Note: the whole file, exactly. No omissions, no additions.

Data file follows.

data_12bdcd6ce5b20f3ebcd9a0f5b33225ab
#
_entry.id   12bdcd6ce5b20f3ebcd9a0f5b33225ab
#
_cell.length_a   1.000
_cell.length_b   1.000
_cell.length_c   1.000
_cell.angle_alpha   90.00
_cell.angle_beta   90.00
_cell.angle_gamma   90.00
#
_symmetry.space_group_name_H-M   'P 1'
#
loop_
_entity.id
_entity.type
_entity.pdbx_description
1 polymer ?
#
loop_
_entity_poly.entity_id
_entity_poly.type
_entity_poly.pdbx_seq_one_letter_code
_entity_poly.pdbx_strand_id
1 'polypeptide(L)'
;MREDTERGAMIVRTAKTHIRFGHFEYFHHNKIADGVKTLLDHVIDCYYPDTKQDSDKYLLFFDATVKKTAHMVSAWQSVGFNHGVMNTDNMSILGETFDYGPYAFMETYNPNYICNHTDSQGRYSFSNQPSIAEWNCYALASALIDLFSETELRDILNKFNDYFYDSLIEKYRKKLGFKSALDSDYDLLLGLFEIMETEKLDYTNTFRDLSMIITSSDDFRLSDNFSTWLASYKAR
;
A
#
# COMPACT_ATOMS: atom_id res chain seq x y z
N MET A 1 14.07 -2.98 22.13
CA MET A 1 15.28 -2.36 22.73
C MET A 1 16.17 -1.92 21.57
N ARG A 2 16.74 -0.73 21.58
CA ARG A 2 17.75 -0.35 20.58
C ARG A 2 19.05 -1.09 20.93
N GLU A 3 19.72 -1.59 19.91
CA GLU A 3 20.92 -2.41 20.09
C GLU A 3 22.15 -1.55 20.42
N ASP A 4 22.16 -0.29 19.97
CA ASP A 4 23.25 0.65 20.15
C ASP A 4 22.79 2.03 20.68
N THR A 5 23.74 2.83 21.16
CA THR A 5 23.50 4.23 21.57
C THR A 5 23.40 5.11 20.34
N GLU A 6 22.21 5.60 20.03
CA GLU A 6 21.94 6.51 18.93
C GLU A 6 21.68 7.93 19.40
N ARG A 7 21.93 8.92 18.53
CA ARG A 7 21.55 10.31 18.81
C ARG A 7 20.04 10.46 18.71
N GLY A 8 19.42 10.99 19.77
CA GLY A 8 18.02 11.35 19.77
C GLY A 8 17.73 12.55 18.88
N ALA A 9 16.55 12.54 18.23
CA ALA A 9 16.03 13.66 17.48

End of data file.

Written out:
data_12bdcd6ce5b20f3ebcd9a0f5b33225ab
#
_entry.id   12bdcd6ce5b20f3ebcd9a0f5b33225ab
#
_cell.length_a   1.000
_cell.length_b   1.000
_cell.length_c   1.000
_cell.angle_alpha   90.00
_cell.angle_beta   90.00
_cell.angle_gamma   90.00
#
_symmetry.space_group_name_H-M   'P 1'
#
loop_
_entity.id
_entity.type
_entity.pdbx_description
1 polymer ?
#
loop_
_entity_poly.entity_id
_entity_poly.type
_entity_poly.pdbx_seq_one_letter_code
_entity_poly.pdbx_strand_id
1 'polypeptide(L)'
;MREDTERGAMIVRTAKTHIRFGHFEYFHHNKIADGVKTLLDHVIDCYYPDTKQDSDKYLLFFDATVKKTAHMVSAWQSVGFNHGVMNTDNMSILGETFDYGPYAFMETYNPNYICNHTDSQGRYSFSNQPSIAEWNCYALASALIDLFSETELRDILNKFNDYFYDSLIEKYRKKLGFKSALDSDYDLLLGLFEIMETEKLDYTNTFRDLSMIITSSDDFRLSDNFSTWLASYKAR
;
A
#
# COMPACT_ATOMS: atom_id res chain seq x y z
N MET A 1 14.07 -2.98 22.13
CA MET A 1 15.28 -2.36 22.73
C MET A 1 16.17 -1.92 21.57
N ARG A 2 16.74 -0.73 21.58
CA ARG A 2 17.75 -0.35 20.58
C ARG A 2 19.05 -1.09 20.93
N GLU A 3 19.72 -1.59 19.91
CA GLU A 3 20.92 -2.41 20.09
C GLU A 3 22.15 -1.55 20.42
N ASP A 4 22.16 -0.29 19.97
CA ASP A 4 23.25 0.65 20.15
C ASP A 4 22.79 2.03 20.68
N THR A 5 23.74 2.83 21.16
CA THR A 5 23.50 4.23 21.57
C THR A 5 23.40 5.11 20.34
N GLU A 6 22.21 5.60 20.03
CA GLU A 6 21.94 6.51 18.93
C GLU A 6 21.68 7.93 19.40
N ARG A 7 21.93 8.92 18.53
CA ARG A 7 21.55 10.31 18.81
C ARG A 7 20.04 10.46 18.71
N GLY A 8 19.42 10.99 19.77
CA GLY A 8 18.02 11.35 19.77
C GLY A 8 17.73 12.55 18.88
N ALA A 9 16.55 12.54 18.23
CA ALA A 9 16.03 13.66 17.48